Health Reform Needs Stronger Focus on National Workforce Strategy

November 4, 2009

AAHC Urges Senate Majority Leader Reid to Amend Senate Bill to Strengthen National Workforce Planning Body

WASHINGTON, Nov. 4 /PRNewswire-USNewswire/ — Dr. Steven A. Wartman, president and CEO of the Association of Academic Health Centers (AAHC), urged Senate Majority Leader Harry Reid to ensure that health reform create an integrated, coordinated national health workforce policy by incorporating four AAHC recommendations into Senate health reform legislation. “… House Speaker Pelosi released a health reform bill that now incorporates the first (and most important) of these recommendations,” Wartman said in a letter to Reid this week. “The AAHC urges you to incorporate all four recommendations in any health reform legislation scheduled for a Senate floor vote.”

After reviewing pending health reform bills, the AAHC recommends that four modifications be made to any health reform legislation voted on by the House and Senate:

  • Make development and implementation of an integrated, coordinated, strategic national health workforce policy the primary objective of any advisory committee or national commission.
  • Amend the list of enumerated issues to be addressed by the advisory committee or national commission to include the harmonization of conflicting national and state-based regulatory and private self-regulatory standards (e.g., licensure, scope of practice, accreditation).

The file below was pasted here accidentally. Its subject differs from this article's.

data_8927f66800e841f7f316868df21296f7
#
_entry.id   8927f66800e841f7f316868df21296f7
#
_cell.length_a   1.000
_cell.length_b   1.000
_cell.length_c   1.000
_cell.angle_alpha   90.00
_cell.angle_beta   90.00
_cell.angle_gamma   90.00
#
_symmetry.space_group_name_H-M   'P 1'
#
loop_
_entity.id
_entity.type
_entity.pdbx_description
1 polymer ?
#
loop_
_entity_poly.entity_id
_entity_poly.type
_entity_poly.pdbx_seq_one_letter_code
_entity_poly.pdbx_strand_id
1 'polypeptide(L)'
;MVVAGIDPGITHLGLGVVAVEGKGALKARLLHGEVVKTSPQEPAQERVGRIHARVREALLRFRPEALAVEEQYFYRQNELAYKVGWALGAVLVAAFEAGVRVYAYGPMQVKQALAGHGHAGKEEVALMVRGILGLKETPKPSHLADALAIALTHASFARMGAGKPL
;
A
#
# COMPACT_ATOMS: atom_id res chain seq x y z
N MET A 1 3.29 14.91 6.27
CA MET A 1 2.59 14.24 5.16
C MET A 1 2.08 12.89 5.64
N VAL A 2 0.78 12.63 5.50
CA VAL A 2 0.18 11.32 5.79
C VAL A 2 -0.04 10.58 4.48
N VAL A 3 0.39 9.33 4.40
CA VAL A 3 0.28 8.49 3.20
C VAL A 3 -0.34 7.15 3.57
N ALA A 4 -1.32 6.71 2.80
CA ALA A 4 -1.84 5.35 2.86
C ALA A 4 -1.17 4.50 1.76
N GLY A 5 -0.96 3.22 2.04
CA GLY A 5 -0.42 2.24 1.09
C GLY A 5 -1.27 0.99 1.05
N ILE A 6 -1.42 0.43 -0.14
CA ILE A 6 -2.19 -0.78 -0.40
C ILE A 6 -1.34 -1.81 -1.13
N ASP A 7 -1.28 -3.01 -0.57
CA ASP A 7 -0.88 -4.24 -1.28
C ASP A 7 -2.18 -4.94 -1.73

• Constitute the advisory committee or national commission as a continuously available policy research and consultative resource, not simply as a body of external experts that convenes from time to time to make periodic recommendations.
  • As an interim step until an advisory committee or national commission is fully functional, create a national health workforce coordinator to assess current federal capabilities and prepare agencies for their interactions with the committee/commission.

“The nation’s current health workforce policymaking and planning infrastructure is inadequate to meet existing health workforce challenges, much less the additional challenges posed by health system reform,” asserted Wartman, noting that health workforce policymaking historically has been fragmented among hundreds of federal, state, and private entities. “Many of the problems facing the health workforce – including, but not limited to, shortages in many health professions – are a consequence of this lack of coordination because it limits policymakers’ ability to address urgent national needs in an integrated, comprehensive, and effective manner,” he concluded. Full text of the letter is available on the AAHC website: http://www.aahcdc.org/policy/letters/HWF-HR_to_SML_Reid_11032009.pdf.

The AAHC (www.aahcdc.org) is a national non-profit association dedicated to advancing the nation’s health and well-being through leadership in health professions education, patient care, and research. For a topical discussion of health-related news, see the AAHC blog, www.HealthPROSe.org.

SOURCE Association of Academic Health Centers

Source: newswire

comments powered by Disqus